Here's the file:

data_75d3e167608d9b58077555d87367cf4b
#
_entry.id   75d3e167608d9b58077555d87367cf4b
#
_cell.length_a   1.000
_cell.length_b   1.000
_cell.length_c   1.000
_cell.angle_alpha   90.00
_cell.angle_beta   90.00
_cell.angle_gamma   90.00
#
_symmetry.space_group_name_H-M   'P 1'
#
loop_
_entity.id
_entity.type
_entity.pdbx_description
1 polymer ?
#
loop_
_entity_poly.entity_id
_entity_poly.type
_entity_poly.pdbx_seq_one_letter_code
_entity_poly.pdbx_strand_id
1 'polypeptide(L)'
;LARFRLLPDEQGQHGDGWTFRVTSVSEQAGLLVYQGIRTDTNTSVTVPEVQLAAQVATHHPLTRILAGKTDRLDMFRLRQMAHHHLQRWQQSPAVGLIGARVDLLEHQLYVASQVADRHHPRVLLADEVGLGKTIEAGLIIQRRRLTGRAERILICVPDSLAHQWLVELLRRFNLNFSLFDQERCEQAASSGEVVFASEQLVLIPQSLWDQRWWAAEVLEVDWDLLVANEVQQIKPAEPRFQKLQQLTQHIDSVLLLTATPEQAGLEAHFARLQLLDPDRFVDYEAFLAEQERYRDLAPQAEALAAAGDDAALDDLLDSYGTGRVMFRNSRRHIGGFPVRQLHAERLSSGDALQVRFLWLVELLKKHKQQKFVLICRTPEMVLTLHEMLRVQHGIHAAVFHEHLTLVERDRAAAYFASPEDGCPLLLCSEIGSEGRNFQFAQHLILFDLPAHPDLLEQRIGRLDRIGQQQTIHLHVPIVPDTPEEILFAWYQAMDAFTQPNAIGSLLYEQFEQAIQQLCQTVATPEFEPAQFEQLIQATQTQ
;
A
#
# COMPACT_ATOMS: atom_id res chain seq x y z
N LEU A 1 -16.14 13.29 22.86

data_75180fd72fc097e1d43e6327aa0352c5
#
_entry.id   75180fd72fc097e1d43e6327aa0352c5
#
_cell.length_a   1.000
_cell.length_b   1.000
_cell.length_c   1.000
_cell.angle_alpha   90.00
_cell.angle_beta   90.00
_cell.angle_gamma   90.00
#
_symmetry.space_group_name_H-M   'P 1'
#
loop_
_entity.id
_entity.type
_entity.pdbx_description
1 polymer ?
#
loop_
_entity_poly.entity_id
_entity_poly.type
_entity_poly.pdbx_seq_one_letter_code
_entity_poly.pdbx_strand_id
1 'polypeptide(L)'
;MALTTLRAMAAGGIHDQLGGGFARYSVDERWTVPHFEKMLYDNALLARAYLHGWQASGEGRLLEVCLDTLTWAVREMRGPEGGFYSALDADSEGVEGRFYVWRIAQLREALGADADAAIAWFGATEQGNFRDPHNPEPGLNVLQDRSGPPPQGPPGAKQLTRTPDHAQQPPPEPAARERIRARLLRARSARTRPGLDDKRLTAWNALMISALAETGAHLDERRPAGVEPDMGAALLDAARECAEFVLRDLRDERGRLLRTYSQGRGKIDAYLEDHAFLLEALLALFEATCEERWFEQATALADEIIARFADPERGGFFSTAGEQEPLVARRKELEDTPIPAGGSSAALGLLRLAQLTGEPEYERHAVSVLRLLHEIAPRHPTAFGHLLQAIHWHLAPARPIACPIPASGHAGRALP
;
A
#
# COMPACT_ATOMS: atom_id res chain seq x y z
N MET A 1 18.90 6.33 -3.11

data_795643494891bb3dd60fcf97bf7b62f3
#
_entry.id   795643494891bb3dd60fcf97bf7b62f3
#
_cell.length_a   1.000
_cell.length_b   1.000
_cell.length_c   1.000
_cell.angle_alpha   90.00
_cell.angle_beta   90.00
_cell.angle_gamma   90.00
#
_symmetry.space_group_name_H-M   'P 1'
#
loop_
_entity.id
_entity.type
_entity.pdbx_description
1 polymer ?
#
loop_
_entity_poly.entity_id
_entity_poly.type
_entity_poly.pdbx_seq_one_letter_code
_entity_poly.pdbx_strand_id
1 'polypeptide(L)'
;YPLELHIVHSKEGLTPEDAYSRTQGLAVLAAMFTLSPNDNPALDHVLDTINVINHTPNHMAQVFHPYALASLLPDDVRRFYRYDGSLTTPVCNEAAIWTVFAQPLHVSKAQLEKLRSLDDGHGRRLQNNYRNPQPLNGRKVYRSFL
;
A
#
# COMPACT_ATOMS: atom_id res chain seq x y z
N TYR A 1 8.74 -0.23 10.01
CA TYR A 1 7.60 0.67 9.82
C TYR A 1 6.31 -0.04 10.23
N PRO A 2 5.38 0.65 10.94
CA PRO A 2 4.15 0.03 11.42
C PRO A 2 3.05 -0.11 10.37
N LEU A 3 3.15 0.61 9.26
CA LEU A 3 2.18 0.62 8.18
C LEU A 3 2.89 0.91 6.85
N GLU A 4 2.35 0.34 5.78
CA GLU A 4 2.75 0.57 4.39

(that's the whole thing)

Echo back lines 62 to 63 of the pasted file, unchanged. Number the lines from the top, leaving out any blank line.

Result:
N MET A 1 18.90 6.33 -3.11

data_795643494891bb3dd60fcf97bf7b62f3